Ultra-Fast Broadband

Building a world-class network for New Zealand

The ultra-fast broadband programme (UFB) is delivering fibre to your street, home, business, local school and medical facility.

Lately, you may have heard a lot of talk about fibre. That’s because fibre optic cables are key to building New Zealand’s world-class telecommunications network now and in the future. Fibre can deliver large amounts of data further and faster than the copper cables that traditionally deliver telecommunications services.

Right now, we’re rolling out the government’s ultra-fast broadband (UFB) plan to bring fibre even closer to homes and businesses. This fibre to the premises (FTTP) network means it will be possible to deliver the highest data speeds that can support services like internet television and high definition video conferencing. The programme involves laying thousands of kilometres of fibre optic cable and ducting to bring ultra-fast broadband to more than 830,000 homes and businesses across New Zealand.

Off to a flying start

It’s a massive project that will keep us busy until the end of 2019. The good news is we have a head start because we’ve been laying fibre since the early 1980’s.

" +20,000 km - UFB and RBI will deliver more fibre "

We already have 30,000km of fibre connecting our telephone exchanges and suburban broadband cabinets. This means that today, around 80% of New Zealanders are connected to a network with a fibre backbone so they can access higher speed broadband services or take advantage of new DSL technologies like VDSL2.

Our fibre future

Now, we’re working with the Crown on the ultra-fast broadband initiative which takes fibre one step further – all the way to the gate or doorstep of homes and businesses.

We’re taking the fibre from the local exchange to new fibre cabinets in throughout the neighbourhood. From there we’ll lay microduct down each street in our UFB area, and blow the fibre through the microduct to the premises when a customer is ready to connect to fibre.

We’ll install the fibre cables along the street using existing ducts, dig or drill to install new ducts and microduct, or in some cases we may use existing street poles; although we prefer to put the network underground wherever possible.

" Once we’ve completed the work in each area, business and residential customers will be able to arrange a fibre connection with their telecommunications service provider. "

When our work in the street is completed you need to place an order with your telecommunications service provider. Your service provider will then contact us to make the last connection which can be made by stringing the fibre optic cable from an existing street pole, through an existing underground duct, or through a new underground duct we install to the property.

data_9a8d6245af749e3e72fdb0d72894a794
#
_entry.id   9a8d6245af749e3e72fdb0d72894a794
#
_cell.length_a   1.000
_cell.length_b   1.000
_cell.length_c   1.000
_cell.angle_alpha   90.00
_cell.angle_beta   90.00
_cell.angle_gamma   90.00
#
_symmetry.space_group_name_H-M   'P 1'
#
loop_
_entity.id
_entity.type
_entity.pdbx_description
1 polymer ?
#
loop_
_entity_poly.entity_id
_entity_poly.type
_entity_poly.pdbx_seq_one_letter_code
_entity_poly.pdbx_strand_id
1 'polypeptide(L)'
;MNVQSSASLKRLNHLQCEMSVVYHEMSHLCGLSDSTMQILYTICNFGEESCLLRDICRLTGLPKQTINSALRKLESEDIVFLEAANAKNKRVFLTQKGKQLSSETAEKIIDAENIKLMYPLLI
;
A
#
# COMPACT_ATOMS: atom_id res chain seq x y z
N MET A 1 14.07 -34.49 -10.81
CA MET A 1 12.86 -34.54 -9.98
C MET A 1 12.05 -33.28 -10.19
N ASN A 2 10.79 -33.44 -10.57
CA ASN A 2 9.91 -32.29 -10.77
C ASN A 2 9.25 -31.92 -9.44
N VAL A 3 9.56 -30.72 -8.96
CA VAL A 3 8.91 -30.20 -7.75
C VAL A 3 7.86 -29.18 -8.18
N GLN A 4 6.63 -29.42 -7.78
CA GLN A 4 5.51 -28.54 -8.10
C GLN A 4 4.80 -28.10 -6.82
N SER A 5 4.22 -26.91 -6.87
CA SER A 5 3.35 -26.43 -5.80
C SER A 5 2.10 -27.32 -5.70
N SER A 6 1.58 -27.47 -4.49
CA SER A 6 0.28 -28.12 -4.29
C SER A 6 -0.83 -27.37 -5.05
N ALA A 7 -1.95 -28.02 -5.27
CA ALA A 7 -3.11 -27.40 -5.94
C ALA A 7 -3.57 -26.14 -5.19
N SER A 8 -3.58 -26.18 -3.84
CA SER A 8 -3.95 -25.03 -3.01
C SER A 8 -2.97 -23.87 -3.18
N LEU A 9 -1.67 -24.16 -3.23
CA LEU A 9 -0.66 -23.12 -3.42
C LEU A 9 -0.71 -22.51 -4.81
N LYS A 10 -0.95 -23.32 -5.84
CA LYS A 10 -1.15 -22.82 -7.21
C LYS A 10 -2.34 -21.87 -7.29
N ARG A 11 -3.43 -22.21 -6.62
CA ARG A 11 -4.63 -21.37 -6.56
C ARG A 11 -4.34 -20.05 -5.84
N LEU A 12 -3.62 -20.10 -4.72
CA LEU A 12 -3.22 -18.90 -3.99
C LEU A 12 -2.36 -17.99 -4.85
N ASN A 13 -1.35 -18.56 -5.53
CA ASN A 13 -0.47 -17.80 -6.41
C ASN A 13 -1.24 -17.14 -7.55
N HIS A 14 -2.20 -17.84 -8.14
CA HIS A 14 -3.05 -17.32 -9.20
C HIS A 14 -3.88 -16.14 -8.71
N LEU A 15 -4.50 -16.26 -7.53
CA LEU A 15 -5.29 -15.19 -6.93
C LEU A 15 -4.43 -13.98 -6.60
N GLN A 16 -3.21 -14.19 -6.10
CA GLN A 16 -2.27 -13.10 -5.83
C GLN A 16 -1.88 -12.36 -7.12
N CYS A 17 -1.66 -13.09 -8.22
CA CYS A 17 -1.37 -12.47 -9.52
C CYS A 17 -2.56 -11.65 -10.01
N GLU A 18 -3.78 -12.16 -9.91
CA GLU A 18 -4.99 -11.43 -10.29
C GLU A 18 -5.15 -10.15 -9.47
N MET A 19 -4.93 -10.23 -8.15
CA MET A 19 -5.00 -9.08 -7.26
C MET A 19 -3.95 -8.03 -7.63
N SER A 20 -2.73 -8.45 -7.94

The fibre is finally connected to the External Termination Point (ETP) which is a box on the outside of a house or building where the fibre network is joined to the internal wiring. Buildings such as apartment blocks will need fibre cabling run up to each individual apartment.

Schools get priority

Schools and hospitals get priority in our rollout for ultra-fast broadband. In addition, we are also getting fibre to more than 1,000 rural schools as part of the Rural Broadband Iniative. 

Find out more about fibre to schools here.

First customers connected to UFB - view the video

Connecting homes and businesses is the final leg of the journey in the UFB rollout and the one that will really make a difference to the way New Zealanders experience the internet.

Right now, Chorus is trialling the process for installing UFB, working out the best method to connect the first UFB customers. The task involves installing the fibre cable from the boundary as well as completing the in-home installation of the optical network terminal (ONT), which is essentially the modem for fibre.

Bringing UFB to your house

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The lounge is emerging as the preferred location for the ONT. With end users increasingly multi-tasking – talking on the phone, working on a laptop and using smart devices like TV and mobile phones for high bandwidth applications – it’s clear the living room is where most bandwidth is consumed. From there, there are various options for integrating with the existing home wiring, depending on the retail service provider’s offering and the type of service their end users want. 

" As with any new endeavour, it’s a steep learning curve and we are working closely with the industry, its retail service provider customers and CFH on the final installation approach. "

What we do know is that it needs to be one seamless simple process and a positive experience for end users. Overseas experience shows that multiple truck rollouts are not only more costly but also result in more faults.

We are continuing to work with retail service providers around developing new fibre services, designing the best possible installation experience and together educating New Zealanders on the benefits of fibre and the migration path to a fibre world.

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